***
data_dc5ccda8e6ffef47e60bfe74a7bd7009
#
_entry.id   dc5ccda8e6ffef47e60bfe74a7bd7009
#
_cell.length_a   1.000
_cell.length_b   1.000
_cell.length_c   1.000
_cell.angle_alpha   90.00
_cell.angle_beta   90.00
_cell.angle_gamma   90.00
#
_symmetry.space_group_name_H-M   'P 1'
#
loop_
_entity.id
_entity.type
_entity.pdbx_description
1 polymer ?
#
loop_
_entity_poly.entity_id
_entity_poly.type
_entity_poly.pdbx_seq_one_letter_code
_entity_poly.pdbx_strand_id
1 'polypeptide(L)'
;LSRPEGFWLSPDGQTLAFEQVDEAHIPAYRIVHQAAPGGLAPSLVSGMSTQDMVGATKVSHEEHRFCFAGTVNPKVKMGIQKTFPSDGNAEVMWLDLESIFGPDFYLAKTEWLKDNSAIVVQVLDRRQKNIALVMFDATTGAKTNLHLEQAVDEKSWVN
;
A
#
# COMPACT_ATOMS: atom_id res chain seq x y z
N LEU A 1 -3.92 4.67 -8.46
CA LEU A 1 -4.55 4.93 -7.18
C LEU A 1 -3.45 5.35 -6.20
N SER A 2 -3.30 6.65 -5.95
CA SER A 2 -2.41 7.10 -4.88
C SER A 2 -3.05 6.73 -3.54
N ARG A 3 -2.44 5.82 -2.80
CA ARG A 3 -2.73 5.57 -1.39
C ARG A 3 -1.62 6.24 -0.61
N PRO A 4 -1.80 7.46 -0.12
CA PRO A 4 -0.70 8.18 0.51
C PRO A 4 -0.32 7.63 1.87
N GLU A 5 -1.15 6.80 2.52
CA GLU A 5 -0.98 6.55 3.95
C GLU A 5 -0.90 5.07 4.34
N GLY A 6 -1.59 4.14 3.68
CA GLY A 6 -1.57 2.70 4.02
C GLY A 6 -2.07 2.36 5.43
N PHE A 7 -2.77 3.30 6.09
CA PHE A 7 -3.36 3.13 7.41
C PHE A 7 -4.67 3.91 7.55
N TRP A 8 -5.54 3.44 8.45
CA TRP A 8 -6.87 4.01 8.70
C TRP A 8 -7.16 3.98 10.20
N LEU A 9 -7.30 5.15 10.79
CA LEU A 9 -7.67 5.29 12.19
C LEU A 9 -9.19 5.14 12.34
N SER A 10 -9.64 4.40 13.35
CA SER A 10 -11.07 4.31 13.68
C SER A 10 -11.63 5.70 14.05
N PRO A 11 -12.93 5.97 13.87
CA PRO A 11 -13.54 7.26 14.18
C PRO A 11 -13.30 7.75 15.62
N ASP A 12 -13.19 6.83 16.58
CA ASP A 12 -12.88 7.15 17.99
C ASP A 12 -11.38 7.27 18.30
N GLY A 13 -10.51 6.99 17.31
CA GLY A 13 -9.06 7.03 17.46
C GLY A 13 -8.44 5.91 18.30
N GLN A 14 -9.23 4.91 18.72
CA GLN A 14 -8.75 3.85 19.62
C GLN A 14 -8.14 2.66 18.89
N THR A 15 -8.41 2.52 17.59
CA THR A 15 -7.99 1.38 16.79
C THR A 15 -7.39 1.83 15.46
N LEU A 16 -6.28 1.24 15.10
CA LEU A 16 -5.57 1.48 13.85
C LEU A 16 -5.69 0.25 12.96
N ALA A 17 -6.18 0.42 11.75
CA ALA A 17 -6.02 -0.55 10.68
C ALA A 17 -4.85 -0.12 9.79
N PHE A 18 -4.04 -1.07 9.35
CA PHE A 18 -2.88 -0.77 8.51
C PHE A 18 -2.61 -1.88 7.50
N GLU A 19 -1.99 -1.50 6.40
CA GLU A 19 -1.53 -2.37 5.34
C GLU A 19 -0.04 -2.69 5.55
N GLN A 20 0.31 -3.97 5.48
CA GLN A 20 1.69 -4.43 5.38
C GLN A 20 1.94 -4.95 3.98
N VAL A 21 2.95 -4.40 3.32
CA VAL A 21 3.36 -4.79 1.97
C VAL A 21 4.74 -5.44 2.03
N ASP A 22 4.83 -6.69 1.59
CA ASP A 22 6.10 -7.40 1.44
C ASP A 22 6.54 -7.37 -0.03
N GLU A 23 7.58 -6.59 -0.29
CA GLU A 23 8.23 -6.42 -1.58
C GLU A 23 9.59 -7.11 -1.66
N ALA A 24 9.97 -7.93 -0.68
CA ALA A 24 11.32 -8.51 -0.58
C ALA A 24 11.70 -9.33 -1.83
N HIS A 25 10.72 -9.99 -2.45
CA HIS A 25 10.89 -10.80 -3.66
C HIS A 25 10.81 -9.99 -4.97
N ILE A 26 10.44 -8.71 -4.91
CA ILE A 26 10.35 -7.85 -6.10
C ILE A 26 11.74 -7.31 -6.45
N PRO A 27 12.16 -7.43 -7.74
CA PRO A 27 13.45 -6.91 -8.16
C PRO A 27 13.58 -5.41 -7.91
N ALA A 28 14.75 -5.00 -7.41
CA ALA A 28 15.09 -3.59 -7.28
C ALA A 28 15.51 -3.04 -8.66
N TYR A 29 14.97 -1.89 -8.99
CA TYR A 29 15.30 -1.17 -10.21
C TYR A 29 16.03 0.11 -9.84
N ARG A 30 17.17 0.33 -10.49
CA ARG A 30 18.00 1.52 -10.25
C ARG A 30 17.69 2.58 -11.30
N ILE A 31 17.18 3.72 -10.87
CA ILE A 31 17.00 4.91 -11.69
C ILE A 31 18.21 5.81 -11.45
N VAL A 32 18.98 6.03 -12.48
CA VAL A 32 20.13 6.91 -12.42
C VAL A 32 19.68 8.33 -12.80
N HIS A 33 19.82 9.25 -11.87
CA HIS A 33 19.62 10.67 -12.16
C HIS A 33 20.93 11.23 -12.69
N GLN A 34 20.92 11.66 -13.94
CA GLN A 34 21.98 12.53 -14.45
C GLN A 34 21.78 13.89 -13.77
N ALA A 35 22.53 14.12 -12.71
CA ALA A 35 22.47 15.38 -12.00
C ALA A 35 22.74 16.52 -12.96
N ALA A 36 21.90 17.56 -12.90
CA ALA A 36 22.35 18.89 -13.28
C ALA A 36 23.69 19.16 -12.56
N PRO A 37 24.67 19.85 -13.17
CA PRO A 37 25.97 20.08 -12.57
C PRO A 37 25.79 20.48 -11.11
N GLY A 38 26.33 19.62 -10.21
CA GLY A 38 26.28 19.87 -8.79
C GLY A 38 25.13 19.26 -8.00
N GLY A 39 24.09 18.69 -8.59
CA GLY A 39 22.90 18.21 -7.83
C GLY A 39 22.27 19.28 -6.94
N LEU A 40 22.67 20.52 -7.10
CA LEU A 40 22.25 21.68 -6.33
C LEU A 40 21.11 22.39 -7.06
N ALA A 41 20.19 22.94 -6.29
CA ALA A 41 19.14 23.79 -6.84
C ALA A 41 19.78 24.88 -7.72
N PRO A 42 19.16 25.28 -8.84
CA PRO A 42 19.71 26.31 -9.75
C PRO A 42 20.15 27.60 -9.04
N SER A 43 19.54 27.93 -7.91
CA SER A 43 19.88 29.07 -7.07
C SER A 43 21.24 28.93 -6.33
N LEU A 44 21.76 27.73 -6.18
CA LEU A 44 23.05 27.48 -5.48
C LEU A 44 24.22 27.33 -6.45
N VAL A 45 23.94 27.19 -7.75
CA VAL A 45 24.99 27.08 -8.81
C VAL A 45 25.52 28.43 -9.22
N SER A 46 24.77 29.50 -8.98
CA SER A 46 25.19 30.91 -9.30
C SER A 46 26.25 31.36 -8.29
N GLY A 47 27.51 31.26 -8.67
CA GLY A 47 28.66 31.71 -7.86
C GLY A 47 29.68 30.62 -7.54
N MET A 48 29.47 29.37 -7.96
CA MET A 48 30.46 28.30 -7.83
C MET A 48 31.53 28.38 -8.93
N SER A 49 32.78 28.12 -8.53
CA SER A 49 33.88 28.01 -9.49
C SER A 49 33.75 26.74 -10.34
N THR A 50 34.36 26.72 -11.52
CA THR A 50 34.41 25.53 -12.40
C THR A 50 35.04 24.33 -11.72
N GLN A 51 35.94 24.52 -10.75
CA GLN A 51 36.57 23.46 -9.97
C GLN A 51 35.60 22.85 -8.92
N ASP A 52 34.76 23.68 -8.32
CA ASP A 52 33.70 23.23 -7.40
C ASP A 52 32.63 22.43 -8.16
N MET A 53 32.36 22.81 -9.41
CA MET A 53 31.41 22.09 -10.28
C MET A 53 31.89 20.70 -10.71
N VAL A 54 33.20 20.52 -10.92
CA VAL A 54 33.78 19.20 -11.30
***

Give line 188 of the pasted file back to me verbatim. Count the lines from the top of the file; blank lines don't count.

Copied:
CA MET A 53 31.41 22.09 -10.28